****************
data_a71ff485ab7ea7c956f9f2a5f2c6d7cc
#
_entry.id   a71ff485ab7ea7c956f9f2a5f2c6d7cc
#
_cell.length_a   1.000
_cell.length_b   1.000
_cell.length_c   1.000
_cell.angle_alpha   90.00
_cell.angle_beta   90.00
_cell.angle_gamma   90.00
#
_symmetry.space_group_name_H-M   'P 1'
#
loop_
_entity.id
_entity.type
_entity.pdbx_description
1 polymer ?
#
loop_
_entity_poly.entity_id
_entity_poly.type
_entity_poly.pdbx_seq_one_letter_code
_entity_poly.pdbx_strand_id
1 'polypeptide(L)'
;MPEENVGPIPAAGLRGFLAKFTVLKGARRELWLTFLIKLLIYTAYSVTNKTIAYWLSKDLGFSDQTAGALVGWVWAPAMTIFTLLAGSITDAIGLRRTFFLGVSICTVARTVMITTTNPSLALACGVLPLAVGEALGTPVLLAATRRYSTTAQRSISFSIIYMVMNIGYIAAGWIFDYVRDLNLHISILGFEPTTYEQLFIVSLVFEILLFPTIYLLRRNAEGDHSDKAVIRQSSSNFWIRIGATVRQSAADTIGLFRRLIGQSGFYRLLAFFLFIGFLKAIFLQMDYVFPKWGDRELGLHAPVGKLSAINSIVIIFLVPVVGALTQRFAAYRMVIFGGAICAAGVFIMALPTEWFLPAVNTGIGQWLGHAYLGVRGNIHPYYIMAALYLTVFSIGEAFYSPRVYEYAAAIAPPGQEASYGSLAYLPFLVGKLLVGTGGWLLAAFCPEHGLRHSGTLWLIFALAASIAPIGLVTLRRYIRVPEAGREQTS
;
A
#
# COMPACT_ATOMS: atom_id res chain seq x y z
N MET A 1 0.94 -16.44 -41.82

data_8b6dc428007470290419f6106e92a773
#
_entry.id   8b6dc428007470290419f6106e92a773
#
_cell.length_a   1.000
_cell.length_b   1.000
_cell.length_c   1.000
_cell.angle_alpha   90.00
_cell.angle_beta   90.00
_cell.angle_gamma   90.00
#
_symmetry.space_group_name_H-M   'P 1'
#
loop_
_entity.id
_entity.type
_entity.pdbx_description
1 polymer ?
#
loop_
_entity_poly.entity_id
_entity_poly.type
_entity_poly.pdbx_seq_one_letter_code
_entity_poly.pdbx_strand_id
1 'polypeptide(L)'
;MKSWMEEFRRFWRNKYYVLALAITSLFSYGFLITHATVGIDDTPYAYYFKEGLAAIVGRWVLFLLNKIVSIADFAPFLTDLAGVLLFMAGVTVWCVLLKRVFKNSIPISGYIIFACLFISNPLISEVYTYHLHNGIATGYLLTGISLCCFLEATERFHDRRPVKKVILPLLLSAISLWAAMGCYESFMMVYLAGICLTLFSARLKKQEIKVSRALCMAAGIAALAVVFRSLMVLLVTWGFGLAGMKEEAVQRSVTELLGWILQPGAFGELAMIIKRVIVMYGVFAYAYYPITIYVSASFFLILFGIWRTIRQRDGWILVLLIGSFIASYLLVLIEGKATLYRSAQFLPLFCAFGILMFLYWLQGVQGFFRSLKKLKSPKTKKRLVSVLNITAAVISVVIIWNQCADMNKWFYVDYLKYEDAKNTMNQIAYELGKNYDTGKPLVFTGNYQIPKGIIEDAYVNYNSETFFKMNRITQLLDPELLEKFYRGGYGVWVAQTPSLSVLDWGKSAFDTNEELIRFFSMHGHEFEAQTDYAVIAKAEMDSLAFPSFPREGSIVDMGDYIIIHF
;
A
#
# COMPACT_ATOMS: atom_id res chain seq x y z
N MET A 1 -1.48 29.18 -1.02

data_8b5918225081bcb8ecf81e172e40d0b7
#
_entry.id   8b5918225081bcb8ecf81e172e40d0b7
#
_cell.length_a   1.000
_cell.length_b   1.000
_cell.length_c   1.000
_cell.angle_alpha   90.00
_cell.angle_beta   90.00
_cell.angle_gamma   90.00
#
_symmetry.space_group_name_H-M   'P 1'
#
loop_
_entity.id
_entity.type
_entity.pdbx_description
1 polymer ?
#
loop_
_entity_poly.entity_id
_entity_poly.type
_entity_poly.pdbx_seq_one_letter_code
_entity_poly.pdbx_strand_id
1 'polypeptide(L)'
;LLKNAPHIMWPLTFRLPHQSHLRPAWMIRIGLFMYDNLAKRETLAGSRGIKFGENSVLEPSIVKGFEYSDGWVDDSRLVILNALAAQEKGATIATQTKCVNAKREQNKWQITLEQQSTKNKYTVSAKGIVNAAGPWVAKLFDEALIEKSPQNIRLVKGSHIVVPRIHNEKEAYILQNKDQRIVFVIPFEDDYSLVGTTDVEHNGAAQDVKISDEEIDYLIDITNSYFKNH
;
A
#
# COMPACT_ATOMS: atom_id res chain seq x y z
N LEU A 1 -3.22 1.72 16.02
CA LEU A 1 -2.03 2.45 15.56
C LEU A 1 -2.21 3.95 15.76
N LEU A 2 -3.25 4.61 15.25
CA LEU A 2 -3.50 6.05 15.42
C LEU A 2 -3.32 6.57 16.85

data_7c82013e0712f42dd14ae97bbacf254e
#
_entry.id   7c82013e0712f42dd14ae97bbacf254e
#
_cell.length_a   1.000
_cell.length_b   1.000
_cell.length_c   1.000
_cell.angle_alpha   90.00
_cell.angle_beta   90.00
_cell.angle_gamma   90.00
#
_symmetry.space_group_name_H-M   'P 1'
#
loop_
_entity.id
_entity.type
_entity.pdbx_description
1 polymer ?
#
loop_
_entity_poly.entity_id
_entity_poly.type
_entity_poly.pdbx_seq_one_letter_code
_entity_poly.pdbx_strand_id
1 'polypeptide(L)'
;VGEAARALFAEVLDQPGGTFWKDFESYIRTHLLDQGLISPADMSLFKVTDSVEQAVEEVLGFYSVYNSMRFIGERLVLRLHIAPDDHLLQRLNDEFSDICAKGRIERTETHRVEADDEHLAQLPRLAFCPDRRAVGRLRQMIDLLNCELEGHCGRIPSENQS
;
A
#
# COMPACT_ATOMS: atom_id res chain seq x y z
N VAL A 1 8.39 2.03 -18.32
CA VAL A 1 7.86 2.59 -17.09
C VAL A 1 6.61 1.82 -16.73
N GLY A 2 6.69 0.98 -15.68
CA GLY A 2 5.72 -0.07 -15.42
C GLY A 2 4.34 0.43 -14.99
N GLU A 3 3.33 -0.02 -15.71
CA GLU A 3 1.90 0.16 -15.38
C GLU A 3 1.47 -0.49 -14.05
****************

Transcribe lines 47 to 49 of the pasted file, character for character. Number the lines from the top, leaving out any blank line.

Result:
_entity.type
_entity.pdbx_description
1 polymer ?